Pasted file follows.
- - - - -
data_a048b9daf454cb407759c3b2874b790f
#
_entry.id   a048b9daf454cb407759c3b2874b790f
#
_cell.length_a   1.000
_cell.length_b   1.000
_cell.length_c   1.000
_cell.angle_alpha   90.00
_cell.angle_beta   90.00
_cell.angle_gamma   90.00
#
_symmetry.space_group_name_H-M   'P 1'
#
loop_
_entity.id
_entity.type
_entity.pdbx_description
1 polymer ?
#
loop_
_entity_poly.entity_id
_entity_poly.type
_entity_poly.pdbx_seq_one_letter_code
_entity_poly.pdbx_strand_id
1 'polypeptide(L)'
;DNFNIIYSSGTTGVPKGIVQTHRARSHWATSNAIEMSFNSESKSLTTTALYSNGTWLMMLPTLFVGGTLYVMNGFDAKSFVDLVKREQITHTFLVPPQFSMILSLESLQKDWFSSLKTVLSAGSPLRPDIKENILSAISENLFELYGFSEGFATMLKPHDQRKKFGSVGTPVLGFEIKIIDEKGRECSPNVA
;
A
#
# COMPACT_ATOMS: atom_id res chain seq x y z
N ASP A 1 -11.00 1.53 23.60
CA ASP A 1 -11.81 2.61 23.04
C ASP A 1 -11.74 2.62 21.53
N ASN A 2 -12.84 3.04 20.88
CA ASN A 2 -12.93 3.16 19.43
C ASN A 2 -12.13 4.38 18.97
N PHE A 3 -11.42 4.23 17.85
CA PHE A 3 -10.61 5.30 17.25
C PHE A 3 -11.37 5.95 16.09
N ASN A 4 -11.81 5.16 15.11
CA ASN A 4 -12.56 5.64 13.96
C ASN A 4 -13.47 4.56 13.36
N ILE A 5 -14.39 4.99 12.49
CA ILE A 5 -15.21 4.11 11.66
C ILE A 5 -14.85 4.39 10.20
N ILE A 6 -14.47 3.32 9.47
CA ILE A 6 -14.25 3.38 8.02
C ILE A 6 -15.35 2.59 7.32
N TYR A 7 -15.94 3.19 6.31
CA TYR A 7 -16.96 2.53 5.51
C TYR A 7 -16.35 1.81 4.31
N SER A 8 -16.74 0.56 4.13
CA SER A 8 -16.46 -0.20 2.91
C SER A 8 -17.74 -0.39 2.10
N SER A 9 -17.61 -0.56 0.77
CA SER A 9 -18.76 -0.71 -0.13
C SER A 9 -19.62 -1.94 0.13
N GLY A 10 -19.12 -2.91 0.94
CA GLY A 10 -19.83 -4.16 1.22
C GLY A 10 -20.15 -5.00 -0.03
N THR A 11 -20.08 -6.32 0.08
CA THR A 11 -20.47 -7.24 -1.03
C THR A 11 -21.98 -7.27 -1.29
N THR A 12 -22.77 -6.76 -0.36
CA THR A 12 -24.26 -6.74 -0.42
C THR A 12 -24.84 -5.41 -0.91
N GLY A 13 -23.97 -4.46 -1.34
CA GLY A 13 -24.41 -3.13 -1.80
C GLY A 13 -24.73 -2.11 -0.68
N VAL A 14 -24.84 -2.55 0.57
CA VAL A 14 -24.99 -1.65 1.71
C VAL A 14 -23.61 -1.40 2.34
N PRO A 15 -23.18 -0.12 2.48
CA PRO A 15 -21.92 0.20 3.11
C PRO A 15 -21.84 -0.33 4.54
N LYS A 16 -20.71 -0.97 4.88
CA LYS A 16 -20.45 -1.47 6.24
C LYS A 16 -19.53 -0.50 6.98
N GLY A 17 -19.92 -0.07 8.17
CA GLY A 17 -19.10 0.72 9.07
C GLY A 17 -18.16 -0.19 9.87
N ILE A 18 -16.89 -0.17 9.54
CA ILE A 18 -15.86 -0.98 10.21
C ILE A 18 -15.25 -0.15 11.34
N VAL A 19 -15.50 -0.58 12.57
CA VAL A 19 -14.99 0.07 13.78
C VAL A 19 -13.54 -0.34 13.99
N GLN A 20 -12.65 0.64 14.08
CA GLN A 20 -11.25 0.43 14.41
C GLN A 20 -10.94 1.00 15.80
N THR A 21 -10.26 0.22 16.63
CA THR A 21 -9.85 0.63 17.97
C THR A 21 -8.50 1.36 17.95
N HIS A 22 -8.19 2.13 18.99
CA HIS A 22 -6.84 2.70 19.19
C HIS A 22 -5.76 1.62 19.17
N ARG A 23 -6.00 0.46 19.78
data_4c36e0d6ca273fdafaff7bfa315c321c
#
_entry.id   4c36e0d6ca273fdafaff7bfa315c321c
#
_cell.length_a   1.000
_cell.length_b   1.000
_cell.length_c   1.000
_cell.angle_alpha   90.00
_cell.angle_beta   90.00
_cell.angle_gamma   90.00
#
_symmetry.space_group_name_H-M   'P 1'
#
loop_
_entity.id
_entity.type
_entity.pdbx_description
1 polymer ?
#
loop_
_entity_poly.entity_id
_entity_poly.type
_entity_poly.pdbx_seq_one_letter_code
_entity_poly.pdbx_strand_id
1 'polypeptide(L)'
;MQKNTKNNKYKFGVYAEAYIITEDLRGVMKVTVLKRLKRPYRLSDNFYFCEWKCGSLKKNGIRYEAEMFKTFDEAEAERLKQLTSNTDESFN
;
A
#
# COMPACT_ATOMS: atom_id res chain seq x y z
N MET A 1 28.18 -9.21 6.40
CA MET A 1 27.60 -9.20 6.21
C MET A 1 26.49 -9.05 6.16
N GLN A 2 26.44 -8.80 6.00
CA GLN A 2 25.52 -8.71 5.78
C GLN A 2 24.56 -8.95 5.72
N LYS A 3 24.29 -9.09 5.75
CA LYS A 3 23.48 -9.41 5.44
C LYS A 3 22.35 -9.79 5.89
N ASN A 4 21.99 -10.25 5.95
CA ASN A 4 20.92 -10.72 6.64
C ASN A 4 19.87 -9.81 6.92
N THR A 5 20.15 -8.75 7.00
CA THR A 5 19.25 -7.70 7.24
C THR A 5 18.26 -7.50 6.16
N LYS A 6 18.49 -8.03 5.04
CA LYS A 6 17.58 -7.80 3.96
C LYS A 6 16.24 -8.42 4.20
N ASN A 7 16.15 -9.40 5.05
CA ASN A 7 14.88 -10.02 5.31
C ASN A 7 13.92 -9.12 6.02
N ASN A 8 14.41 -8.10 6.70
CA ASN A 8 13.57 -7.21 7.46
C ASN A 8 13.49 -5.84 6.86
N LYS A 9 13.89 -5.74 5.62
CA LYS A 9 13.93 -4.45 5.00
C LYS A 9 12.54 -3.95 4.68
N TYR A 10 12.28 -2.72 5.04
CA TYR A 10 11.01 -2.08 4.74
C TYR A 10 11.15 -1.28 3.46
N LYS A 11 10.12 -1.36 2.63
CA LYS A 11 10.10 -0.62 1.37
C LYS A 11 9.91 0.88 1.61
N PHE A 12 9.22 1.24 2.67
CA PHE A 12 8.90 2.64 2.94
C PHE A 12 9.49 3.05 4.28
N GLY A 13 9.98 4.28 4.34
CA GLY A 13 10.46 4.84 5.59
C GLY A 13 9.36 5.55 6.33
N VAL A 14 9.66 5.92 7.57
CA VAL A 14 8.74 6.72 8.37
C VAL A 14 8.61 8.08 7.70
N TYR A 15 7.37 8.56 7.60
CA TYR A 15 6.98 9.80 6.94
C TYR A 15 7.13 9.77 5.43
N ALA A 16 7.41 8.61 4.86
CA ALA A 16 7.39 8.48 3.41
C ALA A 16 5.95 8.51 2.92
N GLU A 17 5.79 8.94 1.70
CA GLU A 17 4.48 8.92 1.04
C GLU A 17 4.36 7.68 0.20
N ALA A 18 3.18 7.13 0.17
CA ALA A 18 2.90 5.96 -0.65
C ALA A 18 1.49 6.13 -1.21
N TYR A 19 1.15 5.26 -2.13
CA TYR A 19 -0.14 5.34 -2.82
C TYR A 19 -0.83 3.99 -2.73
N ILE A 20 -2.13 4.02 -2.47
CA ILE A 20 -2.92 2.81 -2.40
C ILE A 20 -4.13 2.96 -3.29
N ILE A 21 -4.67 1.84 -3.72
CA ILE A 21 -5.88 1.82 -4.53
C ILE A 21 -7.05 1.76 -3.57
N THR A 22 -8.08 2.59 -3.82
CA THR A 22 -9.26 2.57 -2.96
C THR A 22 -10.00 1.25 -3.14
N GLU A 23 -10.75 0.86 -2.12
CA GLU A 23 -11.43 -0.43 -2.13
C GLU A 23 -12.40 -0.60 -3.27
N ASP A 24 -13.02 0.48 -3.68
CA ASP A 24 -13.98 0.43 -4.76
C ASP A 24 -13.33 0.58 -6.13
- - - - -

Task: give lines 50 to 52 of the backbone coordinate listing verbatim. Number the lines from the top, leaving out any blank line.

CA TYR A 7 -16.96 2.53 5.51
C TYR A 7 -16.35 1.81 4.31
N SER A 8 -16.74 0.56 4.13